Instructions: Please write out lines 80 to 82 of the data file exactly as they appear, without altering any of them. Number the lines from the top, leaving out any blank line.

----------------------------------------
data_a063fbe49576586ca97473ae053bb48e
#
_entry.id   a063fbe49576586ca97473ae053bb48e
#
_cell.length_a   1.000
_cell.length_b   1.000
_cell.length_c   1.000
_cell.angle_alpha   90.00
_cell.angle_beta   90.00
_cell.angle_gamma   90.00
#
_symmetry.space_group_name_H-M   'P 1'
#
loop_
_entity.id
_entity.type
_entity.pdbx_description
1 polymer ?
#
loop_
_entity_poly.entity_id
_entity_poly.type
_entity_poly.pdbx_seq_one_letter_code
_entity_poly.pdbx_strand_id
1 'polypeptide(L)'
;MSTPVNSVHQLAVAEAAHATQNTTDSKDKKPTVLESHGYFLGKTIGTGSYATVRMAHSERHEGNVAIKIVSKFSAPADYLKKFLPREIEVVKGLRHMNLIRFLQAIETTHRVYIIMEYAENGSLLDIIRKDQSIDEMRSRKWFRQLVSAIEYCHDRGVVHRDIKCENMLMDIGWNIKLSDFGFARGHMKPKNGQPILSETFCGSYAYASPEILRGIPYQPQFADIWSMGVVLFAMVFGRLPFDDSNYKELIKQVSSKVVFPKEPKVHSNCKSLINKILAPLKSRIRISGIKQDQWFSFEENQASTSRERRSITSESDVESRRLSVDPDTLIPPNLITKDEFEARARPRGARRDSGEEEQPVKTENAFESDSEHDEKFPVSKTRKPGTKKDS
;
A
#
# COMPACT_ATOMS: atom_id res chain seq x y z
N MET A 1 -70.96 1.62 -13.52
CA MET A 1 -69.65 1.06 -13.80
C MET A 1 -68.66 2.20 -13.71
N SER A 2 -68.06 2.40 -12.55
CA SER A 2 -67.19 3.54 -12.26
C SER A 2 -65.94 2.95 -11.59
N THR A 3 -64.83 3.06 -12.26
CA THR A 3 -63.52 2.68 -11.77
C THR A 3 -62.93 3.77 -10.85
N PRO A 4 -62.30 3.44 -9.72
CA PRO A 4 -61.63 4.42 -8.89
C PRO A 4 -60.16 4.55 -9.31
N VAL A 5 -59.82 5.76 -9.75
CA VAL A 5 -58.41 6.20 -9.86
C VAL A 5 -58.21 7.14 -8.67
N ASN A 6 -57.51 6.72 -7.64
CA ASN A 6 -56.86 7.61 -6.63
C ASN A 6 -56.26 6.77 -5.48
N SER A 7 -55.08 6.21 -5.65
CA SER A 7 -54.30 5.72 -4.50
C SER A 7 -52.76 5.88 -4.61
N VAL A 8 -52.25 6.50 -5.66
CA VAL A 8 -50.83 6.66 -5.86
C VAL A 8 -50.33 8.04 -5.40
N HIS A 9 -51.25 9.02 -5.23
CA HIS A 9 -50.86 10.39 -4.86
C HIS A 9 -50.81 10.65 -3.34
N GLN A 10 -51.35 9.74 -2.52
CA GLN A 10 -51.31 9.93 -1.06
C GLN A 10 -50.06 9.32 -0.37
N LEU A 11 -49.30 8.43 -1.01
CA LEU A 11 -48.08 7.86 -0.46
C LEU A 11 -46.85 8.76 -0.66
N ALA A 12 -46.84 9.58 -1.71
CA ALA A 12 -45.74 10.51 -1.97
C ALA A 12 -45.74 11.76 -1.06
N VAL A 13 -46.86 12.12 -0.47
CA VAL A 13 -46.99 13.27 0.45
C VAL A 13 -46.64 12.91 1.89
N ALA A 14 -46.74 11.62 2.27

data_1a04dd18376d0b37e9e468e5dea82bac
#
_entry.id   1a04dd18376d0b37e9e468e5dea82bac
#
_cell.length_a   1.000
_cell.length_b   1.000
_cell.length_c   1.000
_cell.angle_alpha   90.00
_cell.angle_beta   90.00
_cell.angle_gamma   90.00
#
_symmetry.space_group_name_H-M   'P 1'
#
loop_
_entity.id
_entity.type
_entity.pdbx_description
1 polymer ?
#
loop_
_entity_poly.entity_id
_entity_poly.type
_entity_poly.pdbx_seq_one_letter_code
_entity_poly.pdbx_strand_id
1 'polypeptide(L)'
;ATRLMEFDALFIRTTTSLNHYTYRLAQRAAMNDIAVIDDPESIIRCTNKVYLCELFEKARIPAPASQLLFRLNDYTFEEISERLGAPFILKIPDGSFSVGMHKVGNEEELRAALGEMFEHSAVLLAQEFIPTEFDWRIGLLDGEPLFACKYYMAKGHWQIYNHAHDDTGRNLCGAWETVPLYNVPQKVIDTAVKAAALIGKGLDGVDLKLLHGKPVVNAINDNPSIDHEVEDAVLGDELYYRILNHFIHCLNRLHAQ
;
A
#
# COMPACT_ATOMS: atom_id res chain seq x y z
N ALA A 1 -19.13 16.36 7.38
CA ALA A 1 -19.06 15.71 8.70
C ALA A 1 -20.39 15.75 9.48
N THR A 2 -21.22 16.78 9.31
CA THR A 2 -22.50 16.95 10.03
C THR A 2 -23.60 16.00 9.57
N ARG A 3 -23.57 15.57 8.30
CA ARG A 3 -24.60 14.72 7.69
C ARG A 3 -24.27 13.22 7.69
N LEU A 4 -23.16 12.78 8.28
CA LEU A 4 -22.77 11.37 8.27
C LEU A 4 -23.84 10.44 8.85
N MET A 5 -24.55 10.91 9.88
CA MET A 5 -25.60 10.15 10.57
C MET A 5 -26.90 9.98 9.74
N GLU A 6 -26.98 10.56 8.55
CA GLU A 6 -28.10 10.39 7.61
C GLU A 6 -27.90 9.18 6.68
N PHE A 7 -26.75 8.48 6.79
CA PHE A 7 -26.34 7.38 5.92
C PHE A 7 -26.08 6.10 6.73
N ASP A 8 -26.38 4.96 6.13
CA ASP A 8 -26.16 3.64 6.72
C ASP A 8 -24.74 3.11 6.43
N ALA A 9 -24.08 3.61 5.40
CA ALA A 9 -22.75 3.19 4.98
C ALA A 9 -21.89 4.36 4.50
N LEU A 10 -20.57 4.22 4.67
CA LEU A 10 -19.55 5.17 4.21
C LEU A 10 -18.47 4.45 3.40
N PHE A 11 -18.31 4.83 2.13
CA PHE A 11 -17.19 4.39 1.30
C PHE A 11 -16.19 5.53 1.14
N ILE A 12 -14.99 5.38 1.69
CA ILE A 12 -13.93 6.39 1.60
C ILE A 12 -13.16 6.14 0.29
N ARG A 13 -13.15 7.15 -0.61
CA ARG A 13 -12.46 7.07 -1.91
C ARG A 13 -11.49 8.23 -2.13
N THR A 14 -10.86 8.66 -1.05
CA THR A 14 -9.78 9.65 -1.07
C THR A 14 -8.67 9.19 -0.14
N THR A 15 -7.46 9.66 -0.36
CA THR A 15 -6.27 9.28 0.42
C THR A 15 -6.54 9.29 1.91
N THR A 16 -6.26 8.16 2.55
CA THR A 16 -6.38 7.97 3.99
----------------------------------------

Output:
_cell.angle_gamma   90.00
#
_symmetry.space_group_name_H-M   'P 1'